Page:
The Academy of Social Sciences are looking to build up a series of compelling case studies to demonstrate the value and impact of social science research, to assist in making their case to Government. Please see below invitation to participate from Fiona McAllister, Policy Officer, Academy of Social Sciences. Responses are required by Thursday 24th January, 2013.
The case for social sciences needs to be made strongly to Government in the run-up to the next Comprehensive Spending Review (CSR), which is likely to fall in the first half of 2013. We are looking to all of the Learned Societies to help make our submission to Government compelling, through showcasing the best examples of social science research with real-world impact. We will be meeting with Government officials in the coming months, and encourage all Societies to share examples of excellence in social research with us. The themes identified as priority areas for research by BIS in the current funding allocation: global uncertainties, digital economy, ageing, environmental change, energy, global food security; and the Science and Society key areas for action: science for all; science and media; science and learning; science for careers and science and trust, will guide our influencing strategy.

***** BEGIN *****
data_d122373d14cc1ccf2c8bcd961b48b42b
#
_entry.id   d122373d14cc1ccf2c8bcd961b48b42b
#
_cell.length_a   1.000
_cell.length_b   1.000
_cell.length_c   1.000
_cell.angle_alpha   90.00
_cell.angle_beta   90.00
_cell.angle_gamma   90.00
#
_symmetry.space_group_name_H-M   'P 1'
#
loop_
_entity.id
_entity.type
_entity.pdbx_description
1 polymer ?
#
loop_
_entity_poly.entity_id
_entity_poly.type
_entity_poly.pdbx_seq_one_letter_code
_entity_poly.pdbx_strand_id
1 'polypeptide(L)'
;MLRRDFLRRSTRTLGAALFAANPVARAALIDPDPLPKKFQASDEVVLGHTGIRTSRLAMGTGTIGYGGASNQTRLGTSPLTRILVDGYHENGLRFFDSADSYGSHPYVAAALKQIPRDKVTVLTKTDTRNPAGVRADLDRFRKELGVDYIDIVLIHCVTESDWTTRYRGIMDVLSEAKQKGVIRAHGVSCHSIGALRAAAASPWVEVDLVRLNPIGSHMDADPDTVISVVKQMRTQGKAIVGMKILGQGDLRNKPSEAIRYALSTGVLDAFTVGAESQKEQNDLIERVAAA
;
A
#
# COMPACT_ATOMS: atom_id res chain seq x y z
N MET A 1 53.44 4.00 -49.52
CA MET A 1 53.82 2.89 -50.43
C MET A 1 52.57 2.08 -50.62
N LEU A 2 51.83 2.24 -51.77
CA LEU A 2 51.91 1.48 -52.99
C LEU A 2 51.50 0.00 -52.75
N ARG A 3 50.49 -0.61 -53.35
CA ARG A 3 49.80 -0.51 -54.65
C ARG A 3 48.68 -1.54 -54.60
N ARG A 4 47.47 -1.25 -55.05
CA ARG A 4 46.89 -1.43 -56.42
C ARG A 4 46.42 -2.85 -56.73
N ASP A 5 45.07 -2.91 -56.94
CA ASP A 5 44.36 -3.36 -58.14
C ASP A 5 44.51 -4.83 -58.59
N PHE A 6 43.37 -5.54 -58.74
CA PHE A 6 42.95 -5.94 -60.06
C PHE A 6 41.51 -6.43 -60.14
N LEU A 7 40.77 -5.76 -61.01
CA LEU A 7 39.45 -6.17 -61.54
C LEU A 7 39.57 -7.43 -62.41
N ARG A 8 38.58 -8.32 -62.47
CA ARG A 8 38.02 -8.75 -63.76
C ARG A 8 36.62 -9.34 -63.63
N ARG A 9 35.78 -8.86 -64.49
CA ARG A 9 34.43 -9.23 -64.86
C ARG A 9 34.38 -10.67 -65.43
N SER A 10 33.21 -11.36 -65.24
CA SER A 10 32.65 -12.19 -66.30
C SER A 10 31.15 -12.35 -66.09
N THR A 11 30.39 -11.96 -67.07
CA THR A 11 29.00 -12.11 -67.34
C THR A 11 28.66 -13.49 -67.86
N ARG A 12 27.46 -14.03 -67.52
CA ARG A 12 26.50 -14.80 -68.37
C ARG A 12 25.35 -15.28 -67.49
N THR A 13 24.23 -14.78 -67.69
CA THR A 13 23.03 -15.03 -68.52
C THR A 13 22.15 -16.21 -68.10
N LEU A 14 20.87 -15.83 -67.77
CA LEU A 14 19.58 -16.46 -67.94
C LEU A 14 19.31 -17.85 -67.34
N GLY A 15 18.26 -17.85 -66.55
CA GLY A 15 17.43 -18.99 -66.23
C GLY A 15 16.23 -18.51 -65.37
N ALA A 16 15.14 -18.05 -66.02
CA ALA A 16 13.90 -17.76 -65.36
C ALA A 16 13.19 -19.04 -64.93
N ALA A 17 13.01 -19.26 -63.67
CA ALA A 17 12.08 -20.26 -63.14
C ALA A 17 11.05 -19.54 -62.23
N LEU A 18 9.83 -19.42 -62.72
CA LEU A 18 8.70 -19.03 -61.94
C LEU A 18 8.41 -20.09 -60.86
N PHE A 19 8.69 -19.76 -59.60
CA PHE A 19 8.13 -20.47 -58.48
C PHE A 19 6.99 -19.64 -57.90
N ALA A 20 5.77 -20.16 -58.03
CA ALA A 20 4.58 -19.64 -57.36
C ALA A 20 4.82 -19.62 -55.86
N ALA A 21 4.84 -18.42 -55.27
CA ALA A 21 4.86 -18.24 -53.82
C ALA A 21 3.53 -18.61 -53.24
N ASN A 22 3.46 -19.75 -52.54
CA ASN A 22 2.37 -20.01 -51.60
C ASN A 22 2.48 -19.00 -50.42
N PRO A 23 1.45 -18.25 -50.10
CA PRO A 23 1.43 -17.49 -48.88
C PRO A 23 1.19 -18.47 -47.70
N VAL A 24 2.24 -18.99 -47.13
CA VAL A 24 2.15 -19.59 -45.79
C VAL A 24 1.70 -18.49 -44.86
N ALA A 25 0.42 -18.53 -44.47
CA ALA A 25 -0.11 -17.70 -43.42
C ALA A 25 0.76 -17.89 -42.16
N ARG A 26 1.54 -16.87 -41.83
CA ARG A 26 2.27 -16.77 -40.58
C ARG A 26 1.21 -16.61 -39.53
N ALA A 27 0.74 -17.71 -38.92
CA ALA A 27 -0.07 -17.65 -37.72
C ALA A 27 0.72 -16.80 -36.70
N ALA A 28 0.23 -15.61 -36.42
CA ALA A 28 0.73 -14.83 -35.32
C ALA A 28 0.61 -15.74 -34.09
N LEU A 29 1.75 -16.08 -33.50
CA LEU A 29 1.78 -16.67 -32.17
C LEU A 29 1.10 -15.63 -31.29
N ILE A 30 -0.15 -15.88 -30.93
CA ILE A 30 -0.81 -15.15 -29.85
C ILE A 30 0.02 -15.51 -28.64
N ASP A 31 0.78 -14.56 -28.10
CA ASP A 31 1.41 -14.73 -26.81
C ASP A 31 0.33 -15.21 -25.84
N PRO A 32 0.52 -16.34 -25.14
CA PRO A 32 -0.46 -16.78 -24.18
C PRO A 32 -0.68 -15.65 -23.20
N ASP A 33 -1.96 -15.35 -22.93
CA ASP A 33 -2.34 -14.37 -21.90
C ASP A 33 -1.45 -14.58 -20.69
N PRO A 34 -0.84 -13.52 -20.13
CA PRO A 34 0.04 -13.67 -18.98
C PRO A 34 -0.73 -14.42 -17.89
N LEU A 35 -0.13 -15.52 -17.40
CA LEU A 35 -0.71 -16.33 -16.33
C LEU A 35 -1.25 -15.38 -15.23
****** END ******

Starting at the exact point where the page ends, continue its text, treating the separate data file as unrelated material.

Building on our ‘Making the Case for Social Sciences’ series, we are collating a series of case studies which show how research has contributed to growth and innovation, and – crucially – how particular findings and studies have resulted in savings to the public purse and/or to investment in more effective policies than would otherwise have been possible. Research findings may sometimes work to prevent ineffective spending or reduce waste, as well as through ‘positive’ economic impact.
We are exploring the value and impact of research under three preliminary headings, which may be useful to bear in mind in sending examples to us:
- research as producing counter-intuitive findings (i.e. producing results that contradict a ‘common sense’ view and which can only be gained through systematic research)
- research which has a clear cost-benefit calculation attached, or which has led directly to a cost saving/prevention of ineffective spending
- research which has had a direct impact on the formulation of legislation, or a change in the law
We will also draw attention to research that shows how social sciences help natural sciences and technological innovation in implementation.
We hope that you will be able to make a contribution to our evidence-gathering, and be represented in the case for social sciences we bring to Government. Please send your contribution to us by Thursday 24th January, 2013.